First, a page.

The woman Tina Fontaine called “Momma,” who raised Tina as her own, is calling on Winnipeg Police Chief Devon Clunis to release more details about what happened on that summer night last year when two police officers encountered, but didn’t detain, the runaway 15-year-old who would be found slain nine days later.

Hey there, time traveller!
This article was published 25/3/2015 (2405 days ago), so information in it may no longer be current.

Opinion

The woman Tina Fontaine called "Momma," who raised Tina as her own, is calling on Winnipeg Police Chief Devon Clunis to release more details about what happened on that summer night last year when two police officers encountered, but didn’t detain, the runaway 15-year-old who would be found slain nine days later.

"I want him to let us know what really, really happened," Thelma Fontaine, Tina's great aunt, said Wednesday in a telephone interview from her home near Sagkeeng First Nation.

Her call for more openness from Chief Clunis came the day after police informed her that Crown prosecutors would not be charging the two police officers criminally.

Prior to releasing that news publicly, police also contacted her to say that one of the officers has been suspended without pay and the other placed on administrative leave pending the outcome of disciplinary hearings.

Minutes after hearing that news, Thelma, who suffers from a seizure disorder, said she had a seizure that lasted almost 20 minutes and resulted in her being rushed to Selkirk General Hospital.

"After I heard what happened with the officers and everything... the stress level just reached its point, I guess."

"Like I said from the beginning," she added, "they should have lost their jobs... because they’re getting paid to protect the people. And they failed to do that with Tina."

It was last September, more than a month after Tina’s body was pulled from the Red River on Aug. 17, that police first reported that two officers, one acting as a field trainer, the other a recruit, stopped a vehicle during the early hours of Aug. 8. Thelma said police told her soon after Tina’s body was found that all four people in the vehicle were intoxicated, the driver was taken into custody, but the others, including Tina, were let go.

During a news conference that disclosed the police contact, Supt. Danny Smyth said he couldn’t discuss details because of the ongoing investigations, but he did say this: "If officers come across a person that's reported missing, I would expect them to take that person into their care. Certainly, as a young person we would be expecting our members to take that person into care or custody."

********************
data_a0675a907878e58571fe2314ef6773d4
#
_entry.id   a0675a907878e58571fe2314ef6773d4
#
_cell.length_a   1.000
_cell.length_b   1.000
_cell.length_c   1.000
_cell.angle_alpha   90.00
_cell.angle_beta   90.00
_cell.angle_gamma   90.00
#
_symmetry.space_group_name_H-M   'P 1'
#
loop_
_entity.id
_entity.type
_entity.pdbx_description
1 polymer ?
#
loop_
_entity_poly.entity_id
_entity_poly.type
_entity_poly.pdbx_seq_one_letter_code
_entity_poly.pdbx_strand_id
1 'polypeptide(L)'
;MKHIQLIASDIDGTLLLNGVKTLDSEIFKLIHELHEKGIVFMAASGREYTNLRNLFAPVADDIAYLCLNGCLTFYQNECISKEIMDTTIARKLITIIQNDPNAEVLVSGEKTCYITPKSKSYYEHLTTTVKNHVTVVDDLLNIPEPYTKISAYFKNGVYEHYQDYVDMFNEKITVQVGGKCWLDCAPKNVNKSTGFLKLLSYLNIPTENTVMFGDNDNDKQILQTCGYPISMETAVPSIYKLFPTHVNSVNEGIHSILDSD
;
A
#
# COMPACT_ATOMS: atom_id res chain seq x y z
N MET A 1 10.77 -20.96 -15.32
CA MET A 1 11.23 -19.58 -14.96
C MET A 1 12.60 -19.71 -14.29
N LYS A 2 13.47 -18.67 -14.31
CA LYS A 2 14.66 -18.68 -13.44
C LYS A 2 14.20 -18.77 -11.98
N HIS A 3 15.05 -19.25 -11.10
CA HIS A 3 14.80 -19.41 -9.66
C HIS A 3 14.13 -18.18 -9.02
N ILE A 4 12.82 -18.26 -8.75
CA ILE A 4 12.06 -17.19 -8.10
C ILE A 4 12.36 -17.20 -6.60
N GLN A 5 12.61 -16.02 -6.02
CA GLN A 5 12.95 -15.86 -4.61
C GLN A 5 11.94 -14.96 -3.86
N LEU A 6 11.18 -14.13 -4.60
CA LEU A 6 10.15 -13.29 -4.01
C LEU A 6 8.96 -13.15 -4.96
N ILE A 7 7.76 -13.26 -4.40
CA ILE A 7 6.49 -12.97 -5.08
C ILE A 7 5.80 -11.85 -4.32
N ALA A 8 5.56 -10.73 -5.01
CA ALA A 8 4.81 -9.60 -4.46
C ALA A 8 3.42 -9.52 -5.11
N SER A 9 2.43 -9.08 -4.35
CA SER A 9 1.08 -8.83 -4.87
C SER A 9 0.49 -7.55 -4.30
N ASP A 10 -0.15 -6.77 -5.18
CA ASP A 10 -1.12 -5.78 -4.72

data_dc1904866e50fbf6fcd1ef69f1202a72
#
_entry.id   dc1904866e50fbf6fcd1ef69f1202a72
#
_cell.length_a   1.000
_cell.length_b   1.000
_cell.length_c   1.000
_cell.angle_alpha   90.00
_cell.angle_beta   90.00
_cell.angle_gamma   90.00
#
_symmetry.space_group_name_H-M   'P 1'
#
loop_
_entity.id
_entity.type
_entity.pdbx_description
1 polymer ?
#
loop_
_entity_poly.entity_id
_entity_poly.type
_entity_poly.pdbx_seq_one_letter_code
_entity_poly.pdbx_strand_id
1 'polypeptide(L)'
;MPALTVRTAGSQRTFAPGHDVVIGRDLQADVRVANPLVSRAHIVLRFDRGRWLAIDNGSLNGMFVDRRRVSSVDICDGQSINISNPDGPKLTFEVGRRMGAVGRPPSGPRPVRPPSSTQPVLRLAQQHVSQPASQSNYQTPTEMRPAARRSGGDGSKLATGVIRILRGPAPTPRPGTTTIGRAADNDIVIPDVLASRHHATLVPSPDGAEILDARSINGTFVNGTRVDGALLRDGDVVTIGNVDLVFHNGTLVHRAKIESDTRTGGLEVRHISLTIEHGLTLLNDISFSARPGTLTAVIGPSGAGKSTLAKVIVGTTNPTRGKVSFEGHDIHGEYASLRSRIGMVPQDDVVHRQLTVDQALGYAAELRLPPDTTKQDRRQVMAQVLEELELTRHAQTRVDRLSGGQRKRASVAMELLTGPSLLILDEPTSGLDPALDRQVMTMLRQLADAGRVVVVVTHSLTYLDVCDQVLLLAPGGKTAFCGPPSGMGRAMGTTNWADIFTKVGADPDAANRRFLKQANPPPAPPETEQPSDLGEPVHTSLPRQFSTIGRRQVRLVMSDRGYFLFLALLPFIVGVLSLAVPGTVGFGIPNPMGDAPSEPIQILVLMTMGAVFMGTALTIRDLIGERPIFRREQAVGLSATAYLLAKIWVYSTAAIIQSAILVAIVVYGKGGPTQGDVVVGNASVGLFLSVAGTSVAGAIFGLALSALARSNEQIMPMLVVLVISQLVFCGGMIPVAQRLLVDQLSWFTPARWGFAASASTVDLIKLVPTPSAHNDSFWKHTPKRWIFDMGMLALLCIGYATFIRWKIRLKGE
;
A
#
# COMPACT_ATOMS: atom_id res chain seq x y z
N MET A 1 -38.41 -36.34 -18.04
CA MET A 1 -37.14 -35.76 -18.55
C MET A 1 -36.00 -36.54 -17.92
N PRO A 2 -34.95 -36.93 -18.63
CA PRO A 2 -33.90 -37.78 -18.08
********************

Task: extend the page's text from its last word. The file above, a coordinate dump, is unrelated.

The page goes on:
On Wednesday, Thelma went further.

"In my mind, and in my heart... I feel that Tina would still be here. Because they would have been able to take her. They should have taken her... because Tina was smaller than 15 years old. And she was intoxicated. Like, who in their right mind would let a little girl like that go when they knew she was intoxicated?"

Thelma also said police told her earlier that the officers did a computer check the night they chanced upon her.

"Her name would have came up already that she was a high risk," Thelma said. "And they did run her name."

But after police let her go, Tina had subsequent encounters with people tasked with protecting her health and safety.

Later that day, Tina was found passed out in an Ellice Avenue back lane near the University of Winnipeg, taken to hospital by paramedics and later transferred to a downtown hotel by a Child and Family Services worker.

She was last reported seen the next day, Aug. 9, walking away with a man who agreed to pay her for sex, and was subsequently reported missing in a police news release.

Still, Thelma has questions about the night police found her and let her go.

"I would like to know, if things would have been done different. If things would have been done differently if she was not aboriginal. I’m not just saying white, either. If she just wasn’t aboriginal. If she would have received more help."

Asked if she feels the family and the public have a right to know more about what happened, she said, "Yeah. We do. Everybody does. So this doesn’t happen to another child."

Later Wednesday, Chief Clunis responded to an emailed question asking if he believes the family and the public have a right to know more details about the case.

"The conduct of the officers on the night in question is now the focus of the internal discipline process," he said in an email. "It would be inappropriate to comment further at this time."

The police public information office responded similarly to an email requesting more details, but added this:

"As the matter progresses, we may be in a position to provide further information."

gordon.sinclair@freepress.mb.ca